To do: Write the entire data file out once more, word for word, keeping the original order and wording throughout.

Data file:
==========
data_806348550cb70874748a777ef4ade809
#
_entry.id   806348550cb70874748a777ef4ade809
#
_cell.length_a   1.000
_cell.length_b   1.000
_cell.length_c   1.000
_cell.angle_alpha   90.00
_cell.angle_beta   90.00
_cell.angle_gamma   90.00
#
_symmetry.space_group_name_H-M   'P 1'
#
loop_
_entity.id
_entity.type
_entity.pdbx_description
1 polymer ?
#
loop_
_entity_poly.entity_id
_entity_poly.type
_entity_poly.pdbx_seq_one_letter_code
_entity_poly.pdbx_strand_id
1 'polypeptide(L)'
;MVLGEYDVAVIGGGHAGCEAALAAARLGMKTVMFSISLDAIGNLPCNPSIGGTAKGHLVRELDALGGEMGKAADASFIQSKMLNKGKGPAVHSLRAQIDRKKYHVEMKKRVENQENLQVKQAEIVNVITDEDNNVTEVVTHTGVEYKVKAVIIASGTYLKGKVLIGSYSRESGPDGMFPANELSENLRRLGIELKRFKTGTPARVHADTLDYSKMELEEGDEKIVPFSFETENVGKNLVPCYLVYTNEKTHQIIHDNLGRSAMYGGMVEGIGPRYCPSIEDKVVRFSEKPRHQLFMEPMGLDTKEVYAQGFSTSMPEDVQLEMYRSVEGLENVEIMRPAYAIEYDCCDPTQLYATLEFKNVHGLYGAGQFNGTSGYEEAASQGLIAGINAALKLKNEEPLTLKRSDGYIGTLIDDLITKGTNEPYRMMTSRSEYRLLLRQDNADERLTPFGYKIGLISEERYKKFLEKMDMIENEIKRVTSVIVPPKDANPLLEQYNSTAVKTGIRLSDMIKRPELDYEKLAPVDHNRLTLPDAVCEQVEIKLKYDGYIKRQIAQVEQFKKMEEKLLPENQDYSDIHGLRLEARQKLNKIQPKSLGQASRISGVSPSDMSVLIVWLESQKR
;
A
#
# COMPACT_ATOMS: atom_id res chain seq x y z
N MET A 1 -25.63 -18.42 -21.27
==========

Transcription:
data_806348550cb70874748a777ef4ade809
#
_entry.id   806348550cb70874748a777ef4ade809
#
_cell.length_a   1.000
_cell.length_b   1.000
_cell.length_c   1.000
_cell.angle_alpha   90.00
_cell.angle_beta   90.00
_cell.angle_gamma   90.00
#
_symmetry.space_group_name_H-M   'P 1'
#
loop_
_entity.id
_entity.type
_entity.pdbx_description
1 polymer ?
#
loop_
_entity_poly.entity_id
_entity_poly.type
_entity_poly.pdbx_seq_one_letter_code
_entity_poly.pdbx_strand_id
1 'polypeptide(L)'
;MVLGEYDVAVIGGGHAGCEAALAAARLGMKTVMFSISLDAIGNLPCNPSIGGTAKGHLVRELDALGGEMGKAADASFIQSKMLNKGKGPAVHSLRAQIDRKKYHVEMKKRVENQENLQVKQAEIVNVITDEDNNVTEVVTHTGVEYKVKAVIIASGTYLKGKVLIGSYSRESGPDGMFPANELSENLRRLGIELKRFKTGTPARVHADTLDYSKMELEEGDEKIVPFSFETENVGKNLVPCYLVYTNEKTHQIIHDNLGRSAMYGGMVEGIGPRYCPSIEDKVVRFSEKPRHQLFMEPMGLDTKEVYAQGFSTSMPEDVQLEMYRSVEGLENVEIMRPAYAIEYDCCDPTQLYATLEFKNVHGLYGAGQFNGTSGYEEAASQGLIAGINAALKLKNEEPLTLKRSDGYIGTLIDDLITKGTNEPYRMMTSRSEYRLLLRQDNADERLTPFGYKIGLISEERYKKFLEKMDMIENEIKRVTSVIVPPKDANPLLEQYNSTAVKTGIRLSDMIKRPELDYEKLAPVDHNRLTLPDAVCEQVEIKLKYDGYIKRQIAQVEQFKKMEEKLLPENQDYSDIHGLRLEARQKLNKIQPKSLGQASRISGVSPSDMSVLIVWLESQKR
;
A
#
# COMPACT_ATOMS: atom_id res chain seq x y z
N MET A 1 -25.63 -18.42 -21.27